[0053] The spent wash water stream exiting the treated cellulose washer 38, commonly referred to as the hemicaustic stream, generally includes hemicellulose, unreacted caustic compound from the steeping liquor, and water. The hemicaustic stream exiting the washer 38 typically includes from about 0.5 to 7 wt % of hemicellulose. The hemicaustic stream exiting the washer 38 further generally includes up to 20 wt % of caustic compound, with the remainder being water and any optional additives that may have been included in either the steeping liquor or wash water. The hemicaustic stream typically exhibits a pH near 14.

[0054] The treated cellulose slurry supplied to the washer 38 advantageously exhibits a comparatively low consistency, such as a consistency ranging from about 2 to 4 wt %. However, the treated cellulose slurry exiting the alkaline treatment unit 36 typically exhibits a consistency ranging from about 2 to 12 wt %, i.e. the consistency of the treated cellulosic slurry is comparable to the consistency of the alkaline cellulose slurry exiting the mixing system 34. Therefore, to provide treated cellulose slurry having a suitable consistency to the washer 38, a portion of the hemicaustic stream exiting the washer 38 may be diverted and used to lower the consistency of the treated cellulose slurry stream entering the washer. For example, up to 80% of the hemicaustic stream exiting the washer 38 may be diverted and mixed with the treated cellulose slurry exiting the alkaline treatment unit.

[0055] A portion of the remaining, i.e. undiverted, hemicaustic stream is transported from the treated cellulose washer 38 to a nanofiltration system 40 to remove a portion of the hemicellulose from the hemicaustic stream. As used herein, the term “nanofiltration system” refers to a process that uses a filtration membranes having a smaller pore size than those typically used in ultrafiltration processes. Conventional wisdom teaches that smaller pore sizes foul more quickly when filtering highly contaminated streams containing larger contaminants. Hemicaustic streams typically contain high loadings of such large contaminants, such as cellulosic fines and fibers. For example, hemicaustic streams commonly contain up to 0.05 wt % of fines and fibers having diameters of up to 100 microns. Thus it is altogether surprising that nanofiltration membranes, having significantly smaller pores than ultrafiltration membranes, can be successfully employed in conjunction with the hemicaustic streams of the present invention.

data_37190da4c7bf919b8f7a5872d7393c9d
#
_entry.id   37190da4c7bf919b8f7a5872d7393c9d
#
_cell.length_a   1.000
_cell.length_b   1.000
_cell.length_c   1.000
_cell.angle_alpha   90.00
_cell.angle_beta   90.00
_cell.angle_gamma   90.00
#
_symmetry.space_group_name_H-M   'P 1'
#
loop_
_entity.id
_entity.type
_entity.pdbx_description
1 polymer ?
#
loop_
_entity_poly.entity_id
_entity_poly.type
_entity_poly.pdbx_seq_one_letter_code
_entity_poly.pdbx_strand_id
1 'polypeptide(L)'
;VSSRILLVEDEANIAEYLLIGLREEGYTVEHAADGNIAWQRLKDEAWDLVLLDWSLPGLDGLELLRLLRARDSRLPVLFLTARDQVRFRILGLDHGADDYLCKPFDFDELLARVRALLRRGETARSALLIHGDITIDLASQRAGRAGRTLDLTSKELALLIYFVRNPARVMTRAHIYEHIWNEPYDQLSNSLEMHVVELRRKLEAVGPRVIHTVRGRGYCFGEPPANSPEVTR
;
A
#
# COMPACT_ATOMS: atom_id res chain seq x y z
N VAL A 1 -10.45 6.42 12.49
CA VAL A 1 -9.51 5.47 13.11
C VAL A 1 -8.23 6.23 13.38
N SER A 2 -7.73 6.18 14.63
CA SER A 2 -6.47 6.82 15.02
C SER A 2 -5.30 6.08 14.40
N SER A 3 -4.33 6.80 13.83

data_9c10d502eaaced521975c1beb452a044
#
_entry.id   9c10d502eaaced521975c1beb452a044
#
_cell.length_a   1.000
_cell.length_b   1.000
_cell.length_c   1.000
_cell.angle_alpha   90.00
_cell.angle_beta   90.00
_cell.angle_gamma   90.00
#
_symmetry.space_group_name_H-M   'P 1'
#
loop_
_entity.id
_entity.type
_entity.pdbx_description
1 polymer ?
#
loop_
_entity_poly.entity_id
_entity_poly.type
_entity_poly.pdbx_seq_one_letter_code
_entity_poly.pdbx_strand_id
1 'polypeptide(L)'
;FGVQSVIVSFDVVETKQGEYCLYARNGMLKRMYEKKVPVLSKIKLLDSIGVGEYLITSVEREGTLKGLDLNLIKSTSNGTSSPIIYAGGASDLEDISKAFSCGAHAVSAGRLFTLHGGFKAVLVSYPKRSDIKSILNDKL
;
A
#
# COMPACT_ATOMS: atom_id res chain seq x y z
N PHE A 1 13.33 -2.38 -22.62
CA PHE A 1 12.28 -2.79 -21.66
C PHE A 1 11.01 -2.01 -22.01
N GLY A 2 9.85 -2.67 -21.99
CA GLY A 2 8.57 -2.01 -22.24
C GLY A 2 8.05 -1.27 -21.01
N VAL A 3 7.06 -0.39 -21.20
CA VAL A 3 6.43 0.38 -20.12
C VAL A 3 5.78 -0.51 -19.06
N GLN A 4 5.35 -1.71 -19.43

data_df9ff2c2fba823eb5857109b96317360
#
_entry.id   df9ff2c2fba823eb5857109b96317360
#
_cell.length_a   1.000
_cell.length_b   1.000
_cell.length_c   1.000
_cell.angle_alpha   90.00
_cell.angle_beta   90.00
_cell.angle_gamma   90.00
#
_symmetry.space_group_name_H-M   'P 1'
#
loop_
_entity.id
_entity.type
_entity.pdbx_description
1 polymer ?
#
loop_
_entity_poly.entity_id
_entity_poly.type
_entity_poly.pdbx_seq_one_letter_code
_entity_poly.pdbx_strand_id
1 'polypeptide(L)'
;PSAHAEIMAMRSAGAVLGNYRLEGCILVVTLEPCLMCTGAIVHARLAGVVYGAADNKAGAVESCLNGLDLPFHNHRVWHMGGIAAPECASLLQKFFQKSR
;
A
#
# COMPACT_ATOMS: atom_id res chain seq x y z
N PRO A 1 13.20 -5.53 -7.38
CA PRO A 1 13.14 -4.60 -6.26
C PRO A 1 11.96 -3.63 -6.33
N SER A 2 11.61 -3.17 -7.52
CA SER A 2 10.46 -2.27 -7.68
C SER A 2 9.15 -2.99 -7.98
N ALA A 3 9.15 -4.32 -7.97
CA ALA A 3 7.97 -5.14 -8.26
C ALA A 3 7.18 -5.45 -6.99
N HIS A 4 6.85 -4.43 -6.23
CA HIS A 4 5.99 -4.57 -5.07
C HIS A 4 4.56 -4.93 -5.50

[0056]FIG. 3 illustrates a nanofiltration system 40 in accordance with advantageous aspects of the invention. The nanofiltration system 40 generally includes at least one nanofiltration unit and beneficially includes a plurality of nanofiltration units. In the beneficial embodiment illustrated in FIG. 3, the nanofiltration system 40 includes three nanofiltration units, 50 a-50 c. Each nanofiltration unit 50 a-50 c may advantageously include one or more nanofiltration membranes. Nanofiltration membranes for use in the systems of the present invention are generally formed from polymers and, in one advantageous embodiment, have a nominal molecular weight cut off of about 200 daltons.